Teenage: “What!? You’re kicking me out? I didn’t f***ing do anything!”

Employee: “That’s not what the cameras are going to show, and I can, and will, call the police if you don’t get out!”

(The teenager then starts to get up and try to approach the counter while shouting out several profane words and threatening violence and to ‘get his dad to fire him’.)

Employee: “You mean [name]?”

Teenager: Huh?! How do you know him!?

Employee: Seems you don’t remember, we used go to the church together.

(The teenager looks at the employee’s name tag and hurries out, almost knocking down a display.)

Me: “What was that about?”

Employee: I’m one of the heads of the church, and work with his father every Sunday. I wonder how he’d react if he knew he was playing those games, and, for the record, I prefer games like what I’ve seen you buy over the FPSes anyways.

(I smile and nod before heading out. The next time I came back, the same employee was there and told me that the teenager came by two days later to exchange his games and consoles with his father.)

Okay, Misogy-mini

, , , , , | Right | December 9, 2018

(My sister and I are with my younger brother at a video game store, so he can check the prices of a few games. While he’s looking at one game, a boy about his age strikes up a conversation. I think nothing of it, and continue looking around. At one point, I’m standing with my brother when an ad for a cute and fluffy — yet challenging — game comes on, which I happen to be obsessed with.)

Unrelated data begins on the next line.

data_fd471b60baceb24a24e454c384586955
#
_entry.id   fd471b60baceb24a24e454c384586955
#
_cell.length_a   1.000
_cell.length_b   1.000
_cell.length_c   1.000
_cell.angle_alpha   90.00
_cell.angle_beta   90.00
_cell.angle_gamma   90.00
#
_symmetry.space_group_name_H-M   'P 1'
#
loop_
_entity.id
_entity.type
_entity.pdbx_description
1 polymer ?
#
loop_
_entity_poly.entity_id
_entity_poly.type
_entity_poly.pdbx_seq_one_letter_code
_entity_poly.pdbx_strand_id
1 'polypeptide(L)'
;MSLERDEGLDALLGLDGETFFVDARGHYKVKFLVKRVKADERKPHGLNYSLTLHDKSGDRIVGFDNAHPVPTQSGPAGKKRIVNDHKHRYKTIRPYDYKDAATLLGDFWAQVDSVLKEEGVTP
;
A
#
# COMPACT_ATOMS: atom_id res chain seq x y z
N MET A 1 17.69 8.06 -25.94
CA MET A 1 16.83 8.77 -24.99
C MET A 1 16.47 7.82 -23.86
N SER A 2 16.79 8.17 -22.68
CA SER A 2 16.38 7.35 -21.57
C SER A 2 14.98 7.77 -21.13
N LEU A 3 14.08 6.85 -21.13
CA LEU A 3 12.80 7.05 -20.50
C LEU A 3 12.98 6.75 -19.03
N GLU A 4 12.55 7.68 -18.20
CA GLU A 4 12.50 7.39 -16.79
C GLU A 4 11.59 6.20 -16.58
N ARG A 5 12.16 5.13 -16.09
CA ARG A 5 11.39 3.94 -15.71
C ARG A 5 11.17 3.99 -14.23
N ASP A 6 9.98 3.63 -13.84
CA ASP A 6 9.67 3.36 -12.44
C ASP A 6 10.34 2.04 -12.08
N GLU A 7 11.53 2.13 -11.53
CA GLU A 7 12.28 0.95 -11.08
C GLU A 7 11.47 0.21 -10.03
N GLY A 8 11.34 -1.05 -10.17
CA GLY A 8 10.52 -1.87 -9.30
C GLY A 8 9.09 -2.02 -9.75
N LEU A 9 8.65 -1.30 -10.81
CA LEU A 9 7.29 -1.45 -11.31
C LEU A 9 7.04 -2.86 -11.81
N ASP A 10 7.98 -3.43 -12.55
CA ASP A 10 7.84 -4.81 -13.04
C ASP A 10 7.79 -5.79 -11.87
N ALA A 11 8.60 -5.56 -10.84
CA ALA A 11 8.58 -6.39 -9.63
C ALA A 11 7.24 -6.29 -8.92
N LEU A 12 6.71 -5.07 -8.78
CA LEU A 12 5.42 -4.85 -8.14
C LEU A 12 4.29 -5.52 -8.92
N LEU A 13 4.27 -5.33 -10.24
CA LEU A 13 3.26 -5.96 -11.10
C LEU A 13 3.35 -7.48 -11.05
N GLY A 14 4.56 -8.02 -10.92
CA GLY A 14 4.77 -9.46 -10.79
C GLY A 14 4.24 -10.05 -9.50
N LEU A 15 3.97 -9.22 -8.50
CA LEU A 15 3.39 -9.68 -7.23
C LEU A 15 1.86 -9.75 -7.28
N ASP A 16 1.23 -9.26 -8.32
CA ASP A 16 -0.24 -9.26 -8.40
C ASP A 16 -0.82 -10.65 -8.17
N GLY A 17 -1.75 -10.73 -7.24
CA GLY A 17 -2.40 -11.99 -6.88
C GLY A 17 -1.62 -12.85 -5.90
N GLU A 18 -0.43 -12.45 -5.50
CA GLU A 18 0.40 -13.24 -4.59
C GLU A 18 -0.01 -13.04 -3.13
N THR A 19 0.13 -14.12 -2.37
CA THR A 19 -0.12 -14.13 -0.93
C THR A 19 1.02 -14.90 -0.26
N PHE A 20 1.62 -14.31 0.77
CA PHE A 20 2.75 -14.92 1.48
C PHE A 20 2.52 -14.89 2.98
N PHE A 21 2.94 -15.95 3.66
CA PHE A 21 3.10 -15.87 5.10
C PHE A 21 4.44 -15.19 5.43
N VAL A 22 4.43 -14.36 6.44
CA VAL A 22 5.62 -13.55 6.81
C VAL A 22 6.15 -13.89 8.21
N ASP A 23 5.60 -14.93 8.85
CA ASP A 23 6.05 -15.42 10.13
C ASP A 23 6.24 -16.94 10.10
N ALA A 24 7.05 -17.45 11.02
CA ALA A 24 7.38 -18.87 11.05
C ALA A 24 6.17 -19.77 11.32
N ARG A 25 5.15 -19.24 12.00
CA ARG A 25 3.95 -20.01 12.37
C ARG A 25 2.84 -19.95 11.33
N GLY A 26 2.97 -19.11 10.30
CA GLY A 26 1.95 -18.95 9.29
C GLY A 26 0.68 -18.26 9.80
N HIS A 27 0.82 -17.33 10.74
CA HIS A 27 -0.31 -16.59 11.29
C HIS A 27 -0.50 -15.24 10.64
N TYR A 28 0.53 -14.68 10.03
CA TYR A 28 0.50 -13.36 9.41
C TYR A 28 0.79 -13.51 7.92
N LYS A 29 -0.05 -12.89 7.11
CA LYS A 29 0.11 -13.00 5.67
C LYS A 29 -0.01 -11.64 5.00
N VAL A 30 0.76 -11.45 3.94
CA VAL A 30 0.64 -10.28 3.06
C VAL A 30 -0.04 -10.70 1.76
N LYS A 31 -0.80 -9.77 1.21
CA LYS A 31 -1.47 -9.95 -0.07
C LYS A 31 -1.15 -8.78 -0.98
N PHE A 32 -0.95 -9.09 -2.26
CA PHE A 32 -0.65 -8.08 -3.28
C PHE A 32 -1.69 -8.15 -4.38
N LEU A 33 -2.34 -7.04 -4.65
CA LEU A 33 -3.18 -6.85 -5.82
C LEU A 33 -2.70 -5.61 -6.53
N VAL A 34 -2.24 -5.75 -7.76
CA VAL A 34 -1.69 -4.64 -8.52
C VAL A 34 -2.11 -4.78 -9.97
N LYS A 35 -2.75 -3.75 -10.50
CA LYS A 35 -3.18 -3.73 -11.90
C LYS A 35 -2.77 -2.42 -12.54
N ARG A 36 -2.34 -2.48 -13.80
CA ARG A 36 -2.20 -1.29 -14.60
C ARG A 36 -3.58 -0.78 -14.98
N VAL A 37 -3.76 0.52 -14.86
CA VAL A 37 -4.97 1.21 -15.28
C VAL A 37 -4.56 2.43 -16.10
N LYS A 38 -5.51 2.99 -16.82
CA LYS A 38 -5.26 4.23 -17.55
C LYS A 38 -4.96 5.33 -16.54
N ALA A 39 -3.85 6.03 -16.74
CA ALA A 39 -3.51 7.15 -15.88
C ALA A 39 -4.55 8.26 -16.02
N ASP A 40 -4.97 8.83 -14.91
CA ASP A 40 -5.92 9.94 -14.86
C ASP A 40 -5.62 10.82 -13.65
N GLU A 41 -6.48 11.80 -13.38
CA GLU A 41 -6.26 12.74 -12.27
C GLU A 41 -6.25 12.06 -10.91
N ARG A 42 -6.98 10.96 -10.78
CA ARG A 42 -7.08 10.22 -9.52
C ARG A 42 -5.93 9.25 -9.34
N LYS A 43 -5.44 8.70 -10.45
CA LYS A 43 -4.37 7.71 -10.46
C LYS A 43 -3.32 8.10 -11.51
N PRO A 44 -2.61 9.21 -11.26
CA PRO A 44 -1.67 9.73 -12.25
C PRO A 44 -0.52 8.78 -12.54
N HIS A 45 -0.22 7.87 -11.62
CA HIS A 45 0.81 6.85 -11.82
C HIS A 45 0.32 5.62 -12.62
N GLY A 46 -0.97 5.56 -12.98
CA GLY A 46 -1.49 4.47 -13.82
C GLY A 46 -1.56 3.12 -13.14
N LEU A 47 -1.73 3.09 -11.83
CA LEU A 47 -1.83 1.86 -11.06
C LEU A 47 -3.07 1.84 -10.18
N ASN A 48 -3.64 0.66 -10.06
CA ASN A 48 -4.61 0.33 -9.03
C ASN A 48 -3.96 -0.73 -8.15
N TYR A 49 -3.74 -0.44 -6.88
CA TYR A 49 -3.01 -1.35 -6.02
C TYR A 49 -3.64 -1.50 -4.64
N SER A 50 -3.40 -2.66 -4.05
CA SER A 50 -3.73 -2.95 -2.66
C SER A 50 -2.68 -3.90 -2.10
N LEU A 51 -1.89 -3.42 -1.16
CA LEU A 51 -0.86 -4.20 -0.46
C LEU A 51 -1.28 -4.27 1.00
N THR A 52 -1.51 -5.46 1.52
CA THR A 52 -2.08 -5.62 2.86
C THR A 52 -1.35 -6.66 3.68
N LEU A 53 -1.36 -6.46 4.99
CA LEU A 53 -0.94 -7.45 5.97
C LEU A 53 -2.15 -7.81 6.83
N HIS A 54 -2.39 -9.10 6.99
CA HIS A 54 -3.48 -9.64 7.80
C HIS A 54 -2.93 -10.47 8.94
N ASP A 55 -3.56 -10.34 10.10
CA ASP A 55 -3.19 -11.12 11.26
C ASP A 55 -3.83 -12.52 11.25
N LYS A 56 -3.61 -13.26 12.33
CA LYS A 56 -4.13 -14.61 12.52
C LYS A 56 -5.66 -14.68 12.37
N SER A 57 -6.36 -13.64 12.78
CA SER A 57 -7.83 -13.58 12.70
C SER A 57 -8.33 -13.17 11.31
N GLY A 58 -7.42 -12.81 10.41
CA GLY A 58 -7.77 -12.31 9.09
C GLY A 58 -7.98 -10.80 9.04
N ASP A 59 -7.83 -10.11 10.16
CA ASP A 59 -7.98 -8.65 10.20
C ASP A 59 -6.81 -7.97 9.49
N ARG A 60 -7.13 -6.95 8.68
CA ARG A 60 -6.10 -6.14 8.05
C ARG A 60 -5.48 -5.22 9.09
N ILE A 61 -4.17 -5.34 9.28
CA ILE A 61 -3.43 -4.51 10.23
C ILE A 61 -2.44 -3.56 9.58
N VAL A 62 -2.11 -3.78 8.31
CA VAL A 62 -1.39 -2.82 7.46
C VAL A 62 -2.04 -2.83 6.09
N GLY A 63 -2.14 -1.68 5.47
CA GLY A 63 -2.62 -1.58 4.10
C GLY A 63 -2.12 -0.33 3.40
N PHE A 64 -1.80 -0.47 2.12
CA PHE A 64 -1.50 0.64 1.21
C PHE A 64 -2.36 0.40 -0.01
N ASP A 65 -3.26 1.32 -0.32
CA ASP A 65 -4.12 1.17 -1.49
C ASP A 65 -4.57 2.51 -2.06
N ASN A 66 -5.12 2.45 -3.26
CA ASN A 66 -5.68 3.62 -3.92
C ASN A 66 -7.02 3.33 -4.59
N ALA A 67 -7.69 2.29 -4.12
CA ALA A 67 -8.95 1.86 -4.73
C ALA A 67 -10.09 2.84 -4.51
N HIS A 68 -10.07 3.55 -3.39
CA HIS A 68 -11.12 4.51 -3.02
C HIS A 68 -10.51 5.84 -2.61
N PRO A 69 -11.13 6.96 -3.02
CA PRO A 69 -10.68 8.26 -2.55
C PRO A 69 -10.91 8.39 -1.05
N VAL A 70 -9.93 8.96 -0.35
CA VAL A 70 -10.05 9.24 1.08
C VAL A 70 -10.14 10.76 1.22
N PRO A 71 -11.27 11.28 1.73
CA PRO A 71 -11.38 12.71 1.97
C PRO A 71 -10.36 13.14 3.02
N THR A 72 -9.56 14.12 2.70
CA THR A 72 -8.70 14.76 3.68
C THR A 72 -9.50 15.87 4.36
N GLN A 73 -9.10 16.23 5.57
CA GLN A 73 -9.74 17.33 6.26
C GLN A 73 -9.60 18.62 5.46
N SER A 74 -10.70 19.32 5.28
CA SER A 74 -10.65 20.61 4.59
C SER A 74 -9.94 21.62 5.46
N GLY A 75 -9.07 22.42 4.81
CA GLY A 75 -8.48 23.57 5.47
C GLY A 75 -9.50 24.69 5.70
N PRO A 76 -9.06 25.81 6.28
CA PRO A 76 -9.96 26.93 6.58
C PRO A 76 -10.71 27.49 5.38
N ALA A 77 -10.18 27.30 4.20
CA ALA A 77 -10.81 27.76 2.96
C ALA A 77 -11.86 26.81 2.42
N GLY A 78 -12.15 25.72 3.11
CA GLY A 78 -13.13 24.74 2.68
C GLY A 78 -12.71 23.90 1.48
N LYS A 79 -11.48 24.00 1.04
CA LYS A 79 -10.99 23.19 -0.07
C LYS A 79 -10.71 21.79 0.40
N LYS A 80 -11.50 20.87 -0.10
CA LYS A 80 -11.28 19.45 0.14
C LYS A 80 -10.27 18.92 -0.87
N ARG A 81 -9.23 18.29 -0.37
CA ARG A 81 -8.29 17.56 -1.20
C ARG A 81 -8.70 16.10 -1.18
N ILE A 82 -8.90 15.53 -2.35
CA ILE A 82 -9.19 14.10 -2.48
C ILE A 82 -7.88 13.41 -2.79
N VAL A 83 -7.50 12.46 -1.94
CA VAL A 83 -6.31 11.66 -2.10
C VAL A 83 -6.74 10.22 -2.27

Brother: “Oh, look, [My Name]! [Video Game]! They’re coming out with a new one!”

Me: “Awesome! Does that show release dates or anything?”

Boy: “You like that game?”

Me: “Yup.”

Boy: “Really? One a scale of one to ten, the graphics are like, really bad. Like, compared to the games I play, the graphics are just, like, really bad.”

Me: “Well, the whole concept is that it’s yarn. For yarn and craft supplies, the graphics are actually pretty awesome!”

Boy: “Yeah, but the graphics are really bad. Like, they look five-bit.”

Me: “I think you mean eight-bit. I also think I’m entitled to my own opinion, thank you very much.”

Boy: “Yeah, but the graphics just suck.”

(At this point, my sister comes over.)

Sister: “Everyone ready to go?”

Boy: “You have two sisters?! Dude, that must suck.”

Brother: “It’s fine, actually. Plus, they’re really good for playing multiplayer games with.”